Dispose of Your Scrap Car Safely
Closing a motorway is simple – just set fire to an adjacent scrapyard! That’s exactly what happened in April 2011 following an arson attack on a yard 10 miles north of London, and illustrates graphically why authorised treatment facilities (ATFs) for end-of-life vehicles (ELVs) are subject to strict standards. Consider the various flammable fluids and hazardous substances contained in a scrap car and you’ll see why ATFs need purpose-designed equipment for depollution.
The first step in the depollution process is the disconnection and removal of the vehicle battery. Not only does a car battery contain lead, a known health hazard, and sulphuric acid, but it may retain enough electrical charge to create a spark during dismantling and start a fire – highly undesirable at the best of times. In a facility that contains dangerous quantities of highly flammable substances, it’s unthinkable.
ATF operators must remove the residual amount of petrol or diesel fuel that remains in almost every ELV, as failing to do so creates a significant fire risk. Removing the fuel filler cap aids the process, which is best carried out by making one or more holes in the bottom of the fuel tank and removing the contents by suction. It is mandatory to use an air-powered tool to pierce the tank since an electrical spark would be catastrophic.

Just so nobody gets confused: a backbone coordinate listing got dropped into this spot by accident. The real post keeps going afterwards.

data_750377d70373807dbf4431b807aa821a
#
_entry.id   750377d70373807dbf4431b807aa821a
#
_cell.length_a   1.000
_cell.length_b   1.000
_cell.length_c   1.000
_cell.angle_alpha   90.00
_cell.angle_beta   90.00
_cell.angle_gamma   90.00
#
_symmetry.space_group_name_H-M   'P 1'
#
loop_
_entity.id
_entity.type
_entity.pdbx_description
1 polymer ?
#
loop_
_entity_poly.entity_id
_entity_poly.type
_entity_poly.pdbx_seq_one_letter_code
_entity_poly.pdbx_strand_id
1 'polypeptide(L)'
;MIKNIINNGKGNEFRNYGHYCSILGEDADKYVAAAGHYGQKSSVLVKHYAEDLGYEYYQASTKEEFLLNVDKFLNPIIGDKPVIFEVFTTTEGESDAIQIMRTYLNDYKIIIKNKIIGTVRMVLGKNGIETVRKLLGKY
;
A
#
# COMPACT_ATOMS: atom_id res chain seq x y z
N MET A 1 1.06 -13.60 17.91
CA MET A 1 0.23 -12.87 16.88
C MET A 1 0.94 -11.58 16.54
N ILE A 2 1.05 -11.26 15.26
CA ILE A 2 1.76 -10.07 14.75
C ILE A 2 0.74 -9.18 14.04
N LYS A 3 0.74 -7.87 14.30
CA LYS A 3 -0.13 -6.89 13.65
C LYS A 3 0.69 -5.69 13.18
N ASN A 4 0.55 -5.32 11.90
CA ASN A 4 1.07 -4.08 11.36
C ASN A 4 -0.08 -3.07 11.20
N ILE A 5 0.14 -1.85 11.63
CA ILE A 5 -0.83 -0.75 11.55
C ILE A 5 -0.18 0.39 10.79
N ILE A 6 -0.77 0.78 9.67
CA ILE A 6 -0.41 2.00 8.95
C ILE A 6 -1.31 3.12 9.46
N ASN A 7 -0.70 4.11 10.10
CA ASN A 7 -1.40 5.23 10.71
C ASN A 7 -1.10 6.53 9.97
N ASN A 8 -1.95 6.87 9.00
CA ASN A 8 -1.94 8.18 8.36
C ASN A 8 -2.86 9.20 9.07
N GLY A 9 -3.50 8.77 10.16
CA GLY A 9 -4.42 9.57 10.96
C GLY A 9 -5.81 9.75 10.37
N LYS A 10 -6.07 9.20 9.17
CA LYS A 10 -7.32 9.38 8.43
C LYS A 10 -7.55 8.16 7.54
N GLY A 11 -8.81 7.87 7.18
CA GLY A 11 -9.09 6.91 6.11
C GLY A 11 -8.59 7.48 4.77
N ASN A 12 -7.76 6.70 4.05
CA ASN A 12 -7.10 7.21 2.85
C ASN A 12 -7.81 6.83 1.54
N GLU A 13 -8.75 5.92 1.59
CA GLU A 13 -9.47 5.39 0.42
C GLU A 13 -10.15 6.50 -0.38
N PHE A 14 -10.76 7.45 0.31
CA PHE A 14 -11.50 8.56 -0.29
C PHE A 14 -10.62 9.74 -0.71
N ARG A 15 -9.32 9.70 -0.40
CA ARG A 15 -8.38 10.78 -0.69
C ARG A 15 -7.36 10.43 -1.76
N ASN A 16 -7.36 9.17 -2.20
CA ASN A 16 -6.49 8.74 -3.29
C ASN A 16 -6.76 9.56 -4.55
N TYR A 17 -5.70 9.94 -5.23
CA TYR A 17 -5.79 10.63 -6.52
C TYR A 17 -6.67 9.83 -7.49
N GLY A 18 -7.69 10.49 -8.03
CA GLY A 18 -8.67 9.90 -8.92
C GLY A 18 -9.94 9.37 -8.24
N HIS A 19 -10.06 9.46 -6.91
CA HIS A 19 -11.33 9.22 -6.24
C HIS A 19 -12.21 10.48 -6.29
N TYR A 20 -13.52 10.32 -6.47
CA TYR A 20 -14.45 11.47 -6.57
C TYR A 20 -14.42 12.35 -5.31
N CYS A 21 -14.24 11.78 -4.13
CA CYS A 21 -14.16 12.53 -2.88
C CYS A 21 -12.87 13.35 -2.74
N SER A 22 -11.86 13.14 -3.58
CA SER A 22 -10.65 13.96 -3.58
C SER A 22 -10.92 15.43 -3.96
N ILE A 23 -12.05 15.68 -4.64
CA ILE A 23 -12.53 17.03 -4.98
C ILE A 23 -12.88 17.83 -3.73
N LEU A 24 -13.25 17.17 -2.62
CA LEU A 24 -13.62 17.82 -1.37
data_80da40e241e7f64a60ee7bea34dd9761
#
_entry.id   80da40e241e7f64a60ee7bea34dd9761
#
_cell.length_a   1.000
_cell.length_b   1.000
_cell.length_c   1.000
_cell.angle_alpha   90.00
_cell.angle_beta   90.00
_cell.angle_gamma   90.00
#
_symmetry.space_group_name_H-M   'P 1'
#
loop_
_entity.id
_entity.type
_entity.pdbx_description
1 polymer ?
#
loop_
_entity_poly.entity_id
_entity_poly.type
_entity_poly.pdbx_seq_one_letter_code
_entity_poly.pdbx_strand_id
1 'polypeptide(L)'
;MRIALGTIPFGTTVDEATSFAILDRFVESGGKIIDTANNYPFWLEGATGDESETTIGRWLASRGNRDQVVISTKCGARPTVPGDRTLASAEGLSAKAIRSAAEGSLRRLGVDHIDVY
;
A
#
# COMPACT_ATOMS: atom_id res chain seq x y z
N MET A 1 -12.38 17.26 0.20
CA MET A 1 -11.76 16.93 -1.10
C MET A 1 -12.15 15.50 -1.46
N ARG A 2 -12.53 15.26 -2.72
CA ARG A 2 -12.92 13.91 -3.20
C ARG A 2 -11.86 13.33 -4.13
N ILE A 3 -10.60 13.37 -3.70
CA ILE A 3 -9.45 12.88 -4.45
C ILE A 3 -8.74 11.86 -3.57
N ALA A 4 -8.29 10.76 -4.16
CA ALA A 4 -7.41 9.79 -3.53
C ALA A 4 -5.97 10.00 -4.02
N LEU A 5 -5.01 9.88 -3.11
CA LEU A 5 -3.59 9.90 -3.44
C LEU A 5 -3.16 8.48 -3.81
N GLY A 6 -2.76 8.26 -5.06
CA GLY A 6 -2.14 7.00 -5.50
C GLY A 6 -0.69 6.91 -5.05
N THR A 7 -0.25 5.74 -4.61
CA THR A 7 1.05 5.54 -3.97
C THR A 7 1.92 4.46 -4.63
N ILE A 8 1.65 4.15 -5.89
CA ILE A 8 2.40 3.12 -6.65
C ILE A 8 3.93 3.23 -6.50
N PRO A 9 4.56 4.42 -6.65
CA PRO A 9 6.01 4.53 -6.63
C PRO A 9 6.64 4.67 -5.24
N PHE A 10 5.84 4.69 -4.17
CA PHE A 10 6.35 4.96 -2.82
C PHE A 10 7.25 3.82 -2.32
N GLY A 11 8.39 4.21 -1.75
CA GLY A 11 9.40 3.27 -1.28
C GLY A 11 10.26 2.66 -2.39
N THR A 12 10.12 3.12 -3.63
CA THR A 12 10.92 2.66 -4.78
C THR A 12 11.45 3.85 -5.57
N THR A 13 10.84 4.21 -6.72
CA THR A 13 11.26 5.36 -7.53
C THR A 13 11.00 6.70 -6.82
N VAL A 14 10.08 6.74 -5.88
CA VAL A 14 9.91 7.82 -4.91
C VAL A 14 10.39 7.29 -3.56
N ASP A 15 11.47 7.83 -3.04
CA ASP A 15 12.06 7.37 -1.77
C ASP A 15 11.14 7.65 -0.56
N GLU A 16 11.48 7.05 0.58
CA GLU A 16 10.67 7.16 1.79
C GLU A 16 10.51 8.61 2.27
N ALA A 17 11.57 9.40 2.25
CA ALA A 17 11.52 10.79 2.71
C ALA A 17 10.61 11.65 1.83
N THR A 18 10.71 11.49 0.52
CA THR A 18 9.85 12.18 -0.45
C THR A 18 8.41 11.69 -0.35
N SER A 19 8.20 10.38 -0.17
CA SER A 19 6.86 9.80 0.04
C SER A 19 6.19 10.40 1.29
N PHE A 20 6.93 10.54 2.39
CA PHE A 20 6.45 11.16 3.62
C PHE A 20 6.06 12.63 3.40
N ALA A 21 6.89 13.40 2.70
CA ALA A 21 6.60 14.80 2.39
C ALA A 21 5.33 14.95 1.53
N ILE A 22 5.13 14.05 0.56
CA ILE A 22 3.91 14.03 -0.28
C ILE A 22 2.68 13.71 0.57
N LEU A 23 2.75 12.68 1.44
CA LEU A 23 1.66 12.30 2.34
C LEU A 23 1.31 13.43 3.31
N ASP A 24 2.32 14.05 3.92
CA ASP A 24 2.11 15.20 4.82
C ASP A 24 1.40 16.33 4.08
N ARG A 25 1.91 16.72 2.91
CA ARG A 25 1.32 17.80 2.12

Engine oil does not present the same risk as petrol or diesel, but still requires suitable precautions. Gravity drainage is adequate for most ELVs, with a minimum drain period of 20 minutes specified in government guidelines. ATFs must also recover any oil contained in the oil filter, usually by crushing the filter body in a purpose-built machine that collects the contents. Secure storage is mandatory prior to disposal.
Brake and clutch fluids, while not always flammable, pose serious risks to health. Containing complex organic compounds, hydraulic fluids are known skin and eye irritants and are generally harmful if swallowed. Draining the brake system requires specialist equipment to pressurise the master cylinder and extract the fluids using suction at each wheel. ELV regulations require a minimum of 10 minutes for effective extraction.
Coolant and Screen Washer
At first glance, water-based fluids may not appear hazardous, but toxic additives make a difference. Coolant usually contains anti-freeze made from ethylene glycol, poisonous to humans, and screen-wash fluid often includes an alcohol-based detergent. Both need safe, professional disposal to avoid accidents. Draining the cooling system is usually simple since gravity will do the work, but screen-wash reservoirs are harder to reach and require special suction tubes.
It’s little wonder that an entire industry has grown around the needs of ATFs, producing equipment designed to drain, suck, pump and contain fluids that range from the highly dangerous to the merely unpleasant. Dozens of integrated depollution systems have reached the market, and machines like oil-filter crushers are now two-a-penny. Next time you top up your car’s fuel tank, spare a thought for the ATF operator who will one day have to drain it.